The Supreme Court of Minnesota, the highest court in the state, recently delivered its opinion* on an eleven year-long dispute. On one side of the legal dispute was the deceased wife’s widowed husband who served as the personal representative of his wife’s estate. On the other side was the trustee of a revocable trust account the wife had set up before she died.
The Trust Account: $4.3 Million
The major issue before the court was whether language in the trust compelled the trustee to pay off the wife’s legal debts. The trust contained over $9 million in assets at the time of the wife’s death. Her debts totaled over $4.3 million. Over the eleven year process, the issue bounced around courts of several states. The parties were unsuccessful in reaching any settlement agreement.
The Trust Account: “My legal debts”
The trust contained a provision that read that it should be used to “pay … my legal debts.” The court conducted an extensive analysis of “my legal debts”. This included how the phrase tends to be used in wills and trusts. The court concluded that the trust language did not compel payment of the debts from the account. The husband lost and could not use the trust assets.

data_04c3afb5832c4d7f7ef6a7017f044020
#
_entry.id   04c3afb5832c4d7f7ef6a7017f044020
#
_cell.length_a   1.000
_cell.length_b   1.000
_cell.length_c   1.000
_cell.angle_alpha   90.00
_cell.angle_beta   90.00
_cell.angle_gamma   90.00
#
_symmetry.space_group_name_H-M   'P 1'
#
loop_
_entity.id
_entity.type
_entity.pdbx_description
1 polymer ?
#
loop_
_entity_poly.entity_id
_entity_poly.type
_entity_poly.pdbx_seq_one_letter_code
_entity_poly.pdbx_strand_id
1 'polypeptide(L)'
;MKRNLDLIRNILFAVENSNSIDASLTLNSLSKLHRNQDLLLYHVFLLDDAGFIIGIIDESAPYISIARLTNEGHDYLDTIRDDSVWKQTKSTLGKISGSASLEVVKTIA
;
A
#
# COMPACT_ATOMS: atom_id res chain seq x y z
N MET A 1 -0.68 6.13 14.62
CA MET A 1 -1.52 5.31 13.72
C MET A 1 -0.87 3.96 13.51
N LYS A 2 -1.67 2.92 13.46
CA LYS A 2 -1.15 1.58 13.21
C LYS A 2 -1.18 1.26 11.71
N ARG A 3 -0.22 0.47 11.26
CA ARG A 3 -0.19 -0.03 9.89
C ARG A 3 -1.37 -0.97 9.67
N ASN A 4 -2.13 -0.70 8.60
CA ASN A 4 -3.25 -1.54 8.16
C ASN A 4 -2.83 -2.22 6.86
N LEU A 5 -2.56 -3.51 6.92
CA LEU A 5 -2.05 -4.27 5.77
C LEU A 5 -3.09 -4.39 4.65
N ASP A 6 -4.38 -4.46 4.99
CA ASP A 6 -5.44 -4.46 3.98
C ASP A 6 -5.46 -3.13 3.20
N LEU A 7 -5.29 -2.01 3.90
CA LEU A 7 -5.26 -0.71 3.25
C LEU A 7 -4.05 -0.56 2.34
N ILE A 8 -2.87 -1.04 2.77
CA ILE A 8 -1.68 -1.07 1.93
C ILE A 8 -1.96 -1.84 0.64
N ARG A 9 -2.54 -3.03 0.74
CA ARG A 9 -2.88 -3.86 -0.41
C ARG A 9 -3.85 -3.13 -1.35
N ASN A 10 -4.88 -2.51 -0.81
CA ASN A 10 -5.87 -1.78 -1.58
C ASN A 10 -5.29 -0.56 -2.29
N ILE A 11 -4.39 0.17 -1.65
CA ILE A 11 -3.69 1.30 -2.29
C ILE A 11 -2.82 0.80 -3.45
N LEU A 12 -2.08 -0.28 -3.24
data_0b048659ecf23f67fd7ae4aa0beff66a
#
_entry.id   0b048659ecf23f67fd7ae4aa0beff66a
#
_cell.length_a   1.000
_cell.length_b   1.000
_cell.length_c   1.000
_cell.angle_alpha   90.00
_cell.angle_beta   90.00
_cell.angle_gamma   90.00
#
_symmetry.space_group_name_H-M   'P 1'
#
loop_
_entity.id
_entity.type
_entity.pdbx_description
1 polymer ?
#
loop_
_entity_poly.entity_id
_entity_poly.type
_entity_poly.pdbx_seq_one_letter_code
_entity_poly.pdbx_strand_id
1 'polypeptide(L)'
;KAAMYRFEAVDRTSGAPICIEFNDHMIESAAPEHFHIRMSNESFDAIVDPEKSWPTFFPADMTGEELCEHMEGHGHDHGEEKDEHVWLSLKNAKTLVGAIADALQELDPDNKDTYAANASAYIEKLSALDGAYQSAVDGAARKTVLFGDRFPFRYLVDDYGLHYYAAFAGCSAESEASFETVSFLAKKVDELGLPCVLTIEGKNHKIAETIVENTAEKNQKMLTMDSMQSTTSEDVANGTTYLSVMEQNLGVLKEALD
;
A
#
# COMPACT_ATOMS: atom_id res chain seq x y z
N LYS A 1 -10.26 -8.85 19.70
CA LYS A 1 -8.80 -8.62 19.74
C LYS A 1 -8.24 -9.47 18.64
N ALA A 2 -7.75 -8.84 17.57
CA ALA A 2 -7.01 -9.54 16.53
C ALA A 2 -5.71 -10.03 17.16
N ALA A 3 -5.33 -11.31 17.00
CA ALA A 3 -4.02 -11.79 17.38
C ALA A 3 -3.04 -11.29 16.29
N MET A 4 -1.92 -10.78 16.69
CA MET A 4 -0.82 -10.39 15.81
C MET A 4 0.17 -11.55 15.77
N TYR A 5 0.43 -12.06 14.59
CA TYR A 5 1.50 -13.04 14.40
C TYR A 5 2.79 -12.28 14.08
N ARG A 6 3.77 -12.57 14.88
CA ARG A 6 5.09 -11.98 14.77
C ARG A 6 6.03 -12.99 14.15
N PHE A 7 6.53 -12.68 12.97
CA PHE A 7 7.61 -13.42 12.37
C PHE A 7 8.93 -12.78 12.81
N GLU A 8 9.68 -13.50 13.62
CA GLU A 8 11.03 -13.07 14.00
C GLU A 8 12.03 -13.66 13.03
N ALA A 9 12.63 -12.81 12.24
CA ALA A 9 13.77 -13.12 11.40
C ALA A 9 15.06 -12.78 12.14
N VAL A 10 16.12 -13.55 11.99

This case demonstrates, among other things, the importance of even small details in drafting estate-planning documents. It also shows how important it is to make every effort to make sure one’s wishes are clear and the language used in estate planning documents accurately reflects those wishes.
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* – See “In the Matter of: The Pamela Andreas Stisser Grantor Trust Under Second Amendment and Restatement of Trust Agreement dated June 6th, 2001” – Filed August 1st, 2012, A101646. Link to the text of the case can be found here.